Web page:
Together In Triumph
By Jessica, See the Triumph Contributor
Moving through different countries during my twenties, I was consistently drawn to groups of women that had a community strength about them - the ones where you are welcomed in as a daughter or a sister, called “my dear” in the mother tongue, and taught to make the traditional family meal. My eyes were also drawn to the subtle signs of injustices occurring towards women in these cities, towns, and villages. Whether it was remnants of forced sex work, the whispers of familial violence, or the shadows of sexual abuse, the traces of women’s stories and their survival were there. These issues flew under the radar, quashed by cultural traditions, deep-seated gender imbalances, and biased solutions.
As a survivor, I am accustomed to violence against women being interpreted as an uncomfortable topic. If a story comes up, the breath is taken out of the conversation. In media, favor is given to the abuser while we pick away at the survivor’s story, accusing them of everything but being a victim. As a world citizen, I am bombarded by tales of pain and sadness and at the end of each day, it can often seem the world is hopeless, that there is no way to help, and we see anything but triumph.
But if there is anything I’ve learned from the women I’ve met and the stories I’ve heard, it’s that triumph is everywhere - and it is a beautiful thing to behold. Triumph might resound like an echo between two mountains, or be quiet like the flutter of butterflies’ wings among the garden flowers. Triumph grows in kitchens with lovingly-made meals that carry with them a long legacy of women healing and surviving with each other. Triumph flourishes on the living room floor, connecting and laughing together with knees folded on bright cushions, and sparks during intimate conversations with a friend who says “I believe you” and takes your hand. Triumph is in the satisfaction of doing something she wasn't allowed to and no longer feeling the anxiety and shame. Triumph is the justice found in custody battles and the journalist who gets it right. We see triumph alive on the Internet with community forums and in comments and posts on Facebook, Instagram, and Twitter, where girls and women of all nationalities find their common threads and rally together.
Behind closed doors around the globe are girls and women of lioness strength, steadfastly navigating what it means to survive and triumph over violence; seeing the triumph is happening every day and everywhere in communities of women, big and small, that band together and say “no more” for each other.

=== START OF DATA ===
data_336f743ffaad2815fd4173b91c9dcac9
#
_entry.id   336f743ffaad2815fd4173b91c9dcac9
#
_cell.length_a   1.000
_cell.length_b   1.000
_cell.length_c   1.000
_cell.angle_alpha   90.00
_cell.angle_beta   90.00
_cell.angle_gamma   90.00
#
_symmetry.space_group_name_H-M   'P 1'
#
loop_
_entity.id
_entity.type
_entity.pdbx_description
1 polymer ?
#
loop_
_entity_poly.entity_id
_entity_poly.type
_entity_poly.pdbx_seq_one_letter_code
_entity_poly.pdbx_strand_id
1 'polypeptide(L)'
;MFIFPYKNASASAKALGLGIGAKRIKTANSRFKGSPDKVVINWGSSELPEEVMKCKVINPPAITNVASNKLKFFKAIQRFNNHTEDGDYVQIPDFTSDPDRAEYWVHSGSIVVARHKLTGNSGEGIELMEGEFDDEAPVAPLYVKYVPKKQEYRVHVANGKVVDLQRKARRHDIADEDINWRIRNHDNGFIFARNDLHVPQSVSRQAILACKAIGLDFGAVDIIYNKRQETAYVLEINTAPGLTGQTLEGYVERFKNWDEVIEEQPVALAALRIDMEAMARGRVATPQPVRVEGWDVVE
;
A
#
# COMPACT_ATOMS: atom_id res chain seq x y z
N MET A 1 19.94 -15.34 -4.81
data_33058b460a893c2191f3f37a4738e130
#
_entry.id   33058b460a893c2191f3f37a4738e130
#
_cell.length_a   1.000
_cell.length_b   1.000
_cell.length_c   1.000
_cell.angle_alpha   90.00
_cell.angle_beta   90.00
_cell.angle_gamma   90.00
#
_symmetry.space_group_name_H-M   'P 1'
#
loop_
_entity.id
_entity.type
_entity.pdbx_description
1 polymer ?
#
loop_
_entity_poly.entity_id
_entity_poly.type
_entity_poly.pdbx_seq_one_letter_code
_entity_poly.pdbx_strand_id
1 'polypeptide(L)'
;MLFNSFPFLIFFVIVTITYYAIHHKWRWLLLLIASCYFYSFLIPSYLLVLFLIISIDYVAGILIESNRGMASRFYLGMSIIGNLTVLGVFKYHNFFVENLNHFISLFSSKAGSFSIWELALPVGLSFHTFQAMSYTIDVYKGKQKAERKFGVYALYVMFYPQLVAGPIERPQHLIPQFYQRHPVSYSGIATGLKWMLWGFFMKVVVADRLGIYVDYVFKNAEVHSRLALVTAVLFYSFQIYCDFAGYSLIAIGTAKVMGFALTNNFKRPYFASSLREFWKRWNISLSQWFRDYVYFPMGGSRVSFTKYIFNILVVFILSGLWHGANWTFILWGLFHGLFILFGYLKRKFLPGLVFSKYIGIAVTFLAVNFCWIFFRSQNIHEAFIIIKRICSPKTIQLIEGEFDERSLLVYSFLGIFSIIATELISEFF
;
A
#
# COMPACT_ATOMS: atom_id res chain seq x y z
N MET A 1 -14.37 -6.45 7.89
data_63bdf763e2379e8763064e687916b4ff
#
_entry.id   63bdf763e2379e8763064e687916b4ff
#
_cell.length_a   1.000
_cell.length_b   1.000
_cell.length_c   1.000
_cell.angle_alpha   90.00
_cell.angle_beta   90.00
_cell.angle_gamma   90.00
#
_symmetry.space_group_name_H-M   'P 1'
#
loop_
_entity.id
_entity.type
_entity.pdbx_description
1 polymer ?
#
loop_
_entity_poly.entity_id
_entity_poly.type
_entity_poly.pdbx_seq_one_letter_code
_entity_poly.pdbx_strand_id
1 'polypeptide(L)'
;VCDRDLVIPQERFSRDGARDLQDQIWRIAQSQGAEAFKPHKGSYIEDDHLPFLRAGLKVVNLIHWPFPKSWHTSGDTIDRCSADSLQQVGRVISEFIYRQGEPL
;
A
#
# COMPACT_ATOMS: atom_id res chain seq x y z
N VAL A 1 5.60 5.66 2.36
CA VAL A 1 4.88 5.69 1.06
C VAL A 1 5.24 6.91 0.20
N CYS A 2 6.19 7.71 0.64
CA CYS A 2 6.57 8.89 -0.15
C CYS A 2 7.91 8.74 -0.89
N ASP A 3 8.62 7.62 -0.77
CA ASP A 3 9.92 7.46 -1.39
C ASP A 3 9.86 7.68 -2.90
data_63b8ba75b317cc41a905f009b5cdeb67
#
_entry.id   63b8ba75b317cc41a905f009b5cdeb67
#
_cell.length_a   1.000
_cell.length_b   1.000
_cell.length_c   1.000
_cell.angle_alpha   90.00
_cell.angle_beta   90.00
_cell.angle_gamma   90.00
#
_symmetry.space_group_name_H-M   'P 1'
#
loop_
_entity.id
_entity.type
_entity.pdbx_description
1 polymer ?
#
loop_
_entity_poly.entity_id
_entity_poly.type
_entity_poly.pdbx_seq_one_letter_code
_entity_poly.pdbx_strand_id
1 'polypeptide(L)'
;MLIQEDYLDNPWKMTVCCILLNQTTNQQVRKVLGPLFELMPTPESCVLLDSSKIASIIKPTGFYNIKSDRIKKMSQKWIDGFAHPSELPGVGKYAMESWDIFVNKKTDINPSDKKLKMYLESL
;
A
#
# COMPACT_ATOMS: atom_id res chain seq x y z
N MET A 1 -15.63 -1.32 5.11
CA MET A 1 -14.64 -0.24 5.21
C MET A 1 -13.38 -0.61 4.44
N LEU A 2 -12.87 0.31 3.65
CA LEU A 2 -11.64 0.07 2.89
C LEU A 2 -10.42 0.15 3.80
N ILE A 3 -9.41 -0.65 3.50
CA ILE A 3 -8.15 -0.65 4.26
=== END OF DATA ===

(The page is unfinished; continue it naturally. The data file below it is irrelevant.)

Triumph is survivors taking on the world in their own way, as it means to them, surrounded by a global community that understands and sees the triumph with her. No matter who we are, we can choose to see no hope, or we too can choose to see the triumph.
A Story of Dating Violence in Turkey
By Ezgi Toplu Demirtaş, See the Triumph International Ambassador
As a form of dating violence, psychological violence, is least known and visible, but most prevalent. To illustrate the dynamics of dating violence in Turkey, what follows is a story of love that turned into a story of violence in less than a year. This story one Turkish dating violence survivors’ illustrates some unique local factors in dealing with dating violence. The words of this survivor, who is a female college student in her early 20s, are as follows:
“The relationship was exciting, passionate, fascinating…to begin with. He told me what to wear or not. I thought he was raised in a more conservative region, and he was jealous of me. He then interfered with the way I talk to the other people and controlled my social media accounts, such as ‘Who’s this guy, and where do you know him from? I am deleting him on FB.’
“We were constantly arguing the jealousy issues. He made me think that I should be a better partner. It was all about me, not him. I was his first partner, but he was not mine. This was another problematic issue. He continuously was talking about my previous relationships, which made me further feel guilty. Why wasn’t I his first? If I had been his first, then we would have a great, problem-free relationship. I and my previous relationships were to blame.
“I still had some self esteem before he criticized my appearance and belittled me in front of others. I thought he was just kidding, but it hurt. I now know that I am beautiful, tall, and with looks that are very rare in this country. But it was not enough to him.
“Then, I realized that I was so alone with no friends, because he had all of my time. We were doing everything together, and he tried to stop me from seeing my friends. I had no one to share except him. I had no choice to go to social events, because there were men there, and he thought they were all potential partners. He then went further and forced me to wear a hijab because his family was conservative and religious, and they wouldn’t accept me without it, even he does. He was from conservative city, and I was from a more liberal city.